Daten zum Projekt
Queer cultures make one of the largest gaps in our uneven knowledge about the past due to a long and often continued criminalization and pathologization of LGBT+ expression across the globe. "Light On! Queer Literatures and Cultures under Socialism" emerges from such silences in the formerly socialist East-Central part of Europe and their alarming abuse by the growing right-wing populist movements, which over the past decade have justified introducing anti-LGBT+ laws and initiatives from Russia to Poland and beyond by the protection of respective nations from "non-traditional values." This project will help debunk a political myth of the "foreignness" of queerness to the region by bringing to light hitherto unknown queer literature that was written in private under the Communist rule and never officially published. This first multi-cultural study of underground queer creativity in the region in the 1940s-1980s will uncover and analyze queer prose, poetry, and drama across four socialist contexts of Russia, Ukraine, Poland, and the GDR. Within these four contexts, the project will focus on four research objectives: 1) exploring underground drama and theater; 2) analyzing gay prose and poetry writing; 3) examining the aesthetics of lesbian and trans sensibilities; and 4) understanding the routes of circulation of queer literature within and beyond national borders. Drawing on documents in state police and literary archives and collections of queer NGOs as well as on community interviews, "Light On!" will examine how and through what literary and linguistic means queerness was represented in literary texts; how these texts were shared, what borders they traversed to reach their reader, and how they did it. It will also question how such literature was censored and policed across socialist contexts. In so doing, "Light On!" will foster a better understanding of the role and poetics of queerness in European cultures and support the diversification of the cultural canon.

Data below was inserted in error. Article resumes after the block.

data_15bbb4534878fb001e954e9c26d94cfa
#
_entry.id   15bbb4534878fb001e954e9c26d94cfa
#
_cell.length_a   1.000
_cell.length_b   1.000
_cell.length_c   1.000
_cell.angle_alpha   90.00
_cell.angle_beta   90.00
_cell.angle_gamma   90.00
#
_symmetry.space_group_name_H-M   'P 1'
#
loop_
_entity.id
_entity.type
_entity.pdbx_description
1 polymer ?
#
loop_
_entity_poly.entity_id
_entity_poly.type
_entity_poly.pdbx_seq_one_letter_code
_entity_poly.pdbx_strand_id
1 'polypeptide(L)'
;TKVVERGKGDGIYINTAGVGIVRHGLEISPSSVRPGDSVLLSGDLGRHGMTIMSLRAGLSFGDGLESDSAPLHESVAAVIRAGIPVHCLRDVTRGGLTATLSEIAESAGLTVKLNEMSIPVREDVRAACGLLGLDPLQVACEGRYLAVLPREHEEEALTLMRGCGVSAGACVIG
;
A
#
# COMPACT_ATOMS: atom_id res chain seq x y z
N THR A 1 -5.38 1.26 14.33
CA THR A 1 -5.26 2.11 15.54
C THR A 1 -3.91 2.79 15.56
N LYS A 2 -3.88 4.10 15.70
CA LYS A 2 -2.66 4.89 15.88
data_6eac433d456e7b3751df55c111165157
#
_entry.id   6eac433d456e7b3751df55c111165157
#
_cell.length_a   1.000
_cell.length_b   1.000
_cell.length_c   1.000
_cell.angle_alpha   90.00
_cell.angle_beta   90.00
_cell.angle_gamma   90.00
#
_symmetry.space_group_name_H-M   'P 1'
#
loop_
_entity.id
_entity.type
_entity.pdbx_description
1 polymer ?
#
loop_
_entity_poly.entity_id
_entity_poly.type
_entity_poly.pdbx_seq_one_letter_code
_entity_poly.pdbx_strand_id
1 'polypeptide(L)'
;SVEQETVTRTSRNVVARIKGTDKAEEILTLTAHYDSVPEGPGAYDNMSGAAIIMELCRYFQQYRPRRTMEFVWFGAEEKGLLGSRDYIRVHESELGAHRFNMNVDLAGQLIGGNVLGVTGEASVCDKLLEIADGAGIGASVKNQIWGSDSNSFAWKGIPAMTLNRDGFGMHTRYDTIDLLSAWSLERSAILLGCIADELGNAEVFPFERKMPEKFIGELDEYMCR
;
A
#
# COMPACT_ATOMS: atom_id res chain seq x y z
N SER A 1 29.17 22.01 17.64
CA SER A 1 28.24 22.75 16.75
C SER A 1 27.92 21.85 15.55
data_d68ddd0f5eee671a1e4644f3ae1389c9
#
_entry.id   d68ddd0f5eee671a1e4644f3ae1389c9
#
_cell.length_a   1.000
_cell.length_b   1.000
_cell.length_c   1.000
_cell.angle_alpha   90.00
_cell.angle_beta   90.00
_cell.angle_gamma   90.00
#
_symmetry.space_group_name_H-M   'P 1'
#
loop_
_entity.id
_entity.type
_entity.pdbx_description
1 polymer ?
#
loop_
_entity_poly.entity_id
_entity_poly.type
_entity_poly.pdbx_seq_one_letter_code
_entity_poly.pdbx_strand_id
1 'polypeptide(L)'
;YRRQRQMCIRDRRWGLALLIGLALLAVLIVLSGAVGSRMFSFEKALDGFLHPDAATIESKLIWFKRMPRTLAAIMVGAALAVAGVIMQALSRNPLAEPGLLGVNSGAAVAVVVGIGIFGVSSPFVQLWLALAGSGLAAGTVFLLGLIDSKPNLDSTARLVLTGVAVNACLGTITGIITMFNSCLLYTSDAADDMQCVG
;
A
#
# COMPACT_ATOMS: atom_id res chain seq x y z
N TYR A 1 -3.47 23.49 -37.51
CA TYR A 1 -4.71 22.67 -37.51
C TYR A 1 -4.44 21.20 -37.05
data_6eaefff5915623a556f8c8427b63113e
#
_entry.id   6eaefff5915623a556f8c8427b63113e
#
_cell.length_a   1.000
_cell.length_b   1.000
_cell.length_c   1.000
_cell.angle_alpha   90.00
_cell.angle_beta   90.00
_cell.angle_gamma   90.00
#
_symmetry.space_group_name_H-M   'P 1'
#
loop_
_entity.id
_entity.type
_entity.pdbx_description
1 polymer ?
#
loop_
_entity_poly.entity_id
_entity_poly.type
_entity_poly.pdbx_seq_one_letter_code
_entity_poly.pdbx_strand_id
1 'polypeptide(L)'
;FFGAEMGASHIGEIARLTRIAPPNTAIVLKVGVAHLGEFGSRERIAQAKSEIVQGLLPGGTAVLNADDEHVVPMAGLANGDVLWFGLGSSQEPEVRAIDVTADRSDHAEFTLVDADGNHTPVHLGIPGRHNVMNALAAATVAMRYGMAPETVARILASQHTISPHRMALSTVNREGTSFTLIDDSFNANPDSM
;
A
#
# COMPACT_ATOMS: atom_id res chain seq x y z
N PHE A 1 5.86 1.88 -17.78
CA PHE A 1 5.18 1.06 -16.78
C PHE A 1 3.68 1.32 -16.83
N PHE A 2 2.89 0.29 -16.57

Lehrstuhl für Slavische Literatur- und